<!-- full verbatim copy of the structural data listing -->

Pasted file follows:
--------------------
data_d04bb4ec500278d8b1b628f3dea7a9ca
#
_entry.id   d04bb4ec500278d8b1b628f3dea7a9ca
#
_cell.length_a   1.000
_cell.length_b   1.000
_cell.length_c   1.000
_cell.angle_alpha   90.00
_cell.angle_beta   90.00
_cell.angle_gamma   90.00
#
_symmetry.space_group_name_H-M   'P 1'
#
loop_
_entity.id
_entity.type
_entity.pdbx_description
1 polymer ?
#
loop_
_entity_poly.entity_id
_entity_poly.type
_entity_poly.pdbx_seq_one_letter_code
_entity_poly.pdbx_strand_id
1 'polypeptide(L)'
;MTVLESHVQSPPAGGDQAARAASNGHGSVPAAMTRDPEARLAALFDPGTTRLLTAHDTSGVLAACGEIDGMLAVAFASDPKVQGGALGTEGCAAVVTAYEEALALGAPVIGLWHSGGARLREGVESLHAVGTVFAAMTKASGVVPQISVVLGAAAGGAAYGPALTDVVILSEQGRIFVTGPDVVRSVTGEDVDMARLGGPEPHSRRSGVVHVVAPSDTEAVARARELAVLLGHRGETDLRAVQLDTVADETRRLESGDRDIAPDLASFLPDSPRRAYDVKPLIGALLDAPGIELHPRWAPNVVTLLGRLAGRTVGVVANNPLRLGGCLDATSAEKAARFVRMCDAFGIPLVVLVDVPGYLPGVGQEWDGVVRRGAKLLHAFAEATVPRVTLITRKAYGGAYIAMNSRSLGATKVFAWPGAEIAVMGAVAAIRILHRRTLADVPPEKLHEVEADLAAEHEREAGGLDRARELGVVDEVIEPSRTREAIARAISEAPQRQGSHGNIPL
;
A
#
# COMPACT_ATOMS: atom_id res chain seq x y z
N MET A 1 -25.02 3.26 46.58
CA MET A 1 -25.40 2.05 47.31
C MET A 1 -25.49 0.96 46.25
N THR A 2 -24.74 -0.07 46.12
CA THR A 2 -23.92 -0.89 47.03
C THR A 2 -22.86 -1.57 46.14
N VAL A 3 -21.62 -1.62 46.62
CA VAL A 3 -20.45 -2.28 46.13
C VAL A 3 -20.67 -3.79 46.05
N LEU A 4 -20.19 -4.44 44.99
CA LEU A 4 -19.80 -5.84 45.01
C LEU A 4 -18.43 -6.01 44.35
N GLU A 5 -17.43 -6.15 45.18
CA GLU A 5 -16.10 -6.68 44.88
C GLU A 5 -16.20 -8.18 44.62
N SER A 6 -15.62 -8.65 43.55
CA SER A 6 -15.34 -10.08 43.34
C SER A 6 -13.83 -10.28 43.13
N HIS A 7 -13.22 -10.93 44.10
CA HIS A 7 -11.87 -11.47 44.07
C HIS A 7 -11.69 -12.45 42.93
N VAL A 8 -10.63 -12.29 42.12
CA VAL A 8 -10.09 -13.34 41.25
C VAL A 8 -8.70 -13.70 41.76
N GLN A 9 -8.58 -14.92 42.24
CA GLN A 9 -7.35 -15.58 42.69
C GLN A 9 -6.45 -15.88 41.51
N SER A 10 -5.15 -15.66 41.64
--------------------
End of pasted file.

data_d04bb4ec500278d8b1b628f3dea7a9ca
#
_entry.id   d04bb4ec500278d8b1b628f3dea7a9ca
#
_cell.length_a   1.000
_cell.length_b   1.000
_cell.length_c   1.000
_cell.angle_alpha   90.00
_cell.angle_beta   90.00
_cell.angle_gamma   90.00
#
_symmetry.space_group_name_H-M   'P 1'
#
loop_
_entity.id
_entity.type
_entity.pdbx_description
1 polymer ?
#
loop_
_entity_poly.entity_id
_entity_poly.type
_entity_poly.pdbx_seq_one_letter_code
_entity_poly.pdbx_strand_id
1 'polypeptide(L)'
;MTVLESHVQSPPAGGDQAARAASNGHGSVPAAMTRDPEARLAALFDPGTTRLLTAHDTSGVLAACGEIDGMLAVAFASDPKVQGGALGTEGCAAVVTAYEEALALGAPVIGLWHSGGARLREGVESLHAVGTVFAAMTKASGVVPQISVVLGAAAGGAAYGPALTDVVILSEQGRIFVTGPDVVRSVTGEDVDMARLGGPEPHSRRSGVVHVVAPSDTEAVARARELAVLLGHRGETDLRAVQLDTVADETRRLESGDRDIAPDLASFLPDSPRRAYDVKPLIGALLDAPGIELHPRWAPNVVTLLGRLAGRTVGVVANNPLRLGGCLDATSAEKAARFVRMCDAFGIPLVVLVDVPGYLPGVGQEWDGVVRRGAKLLHAFAEATVPRVTLITRKAYGGAYIAMNSRSLGATKVFAWPGAEIAVMGAVAAIRILHRRTLADVPPEKLHEVEADLAAEHEREAGGLDRARELGVVDEVIEPSRTREAIARAISEAPQRQGSHGNIPL
;
A
#
# COMPACT_ATOMS: atom_id res chain seq x y z
N MET A 1 -25.02 3.26 46.58
CA MET A 1 -25.40 2.05 47.31
C MET A 1 -25.49 0.96 46.25
N THR A 2 -24.74 -0.07 46.12
CA THR A 2 -23.92 -0.89 47.03
C THR A 2 -22.86 -1.57 46.14
N VAL A 3 -21.62 -1.62 46.62
CA VAL A 3 -20.45 -2.28 46.13
C VAL A 3 -20.67 -3.79 46.05
N LEU A 4 -20.19 -4.44 44.99
CA LEU A 4 -19.80 -5.84 45.01
C LEU A 4 -18.43 -6.01 44.35
N GLU A 5 -17.43 -6.15 45.18
CA GLU A 5 -16.10 -6.68 44.88
C GLU A 5 -16.20 -8.18 44.62
N SER A 6 -15.62 -8.65 43.55
CA SER A 6 -15.34 -10.08 43.34
C SER A 6 -13.83 -10.28 43.13
N HIS A 7 -13.22 -10.93 44.10
CA HIS A 7 -11.87 -11.47 44.07
C HIS A 7 -11.69 -12.45 42.93
N VAL A 8 -10.63 -12.29 42.12
CA VAL A 8 -10.09 -13.34 41.25
C VAL A 8 -8.70 -13.70 41.76
N GLN A 9 -8.58 -14.92 42.24
CA GLN A 9 -7.35 -15.58 42.69
C GLN A 9 -6.45 -15.88 41.51
N SER A 10 -5.15 -15.66 41.64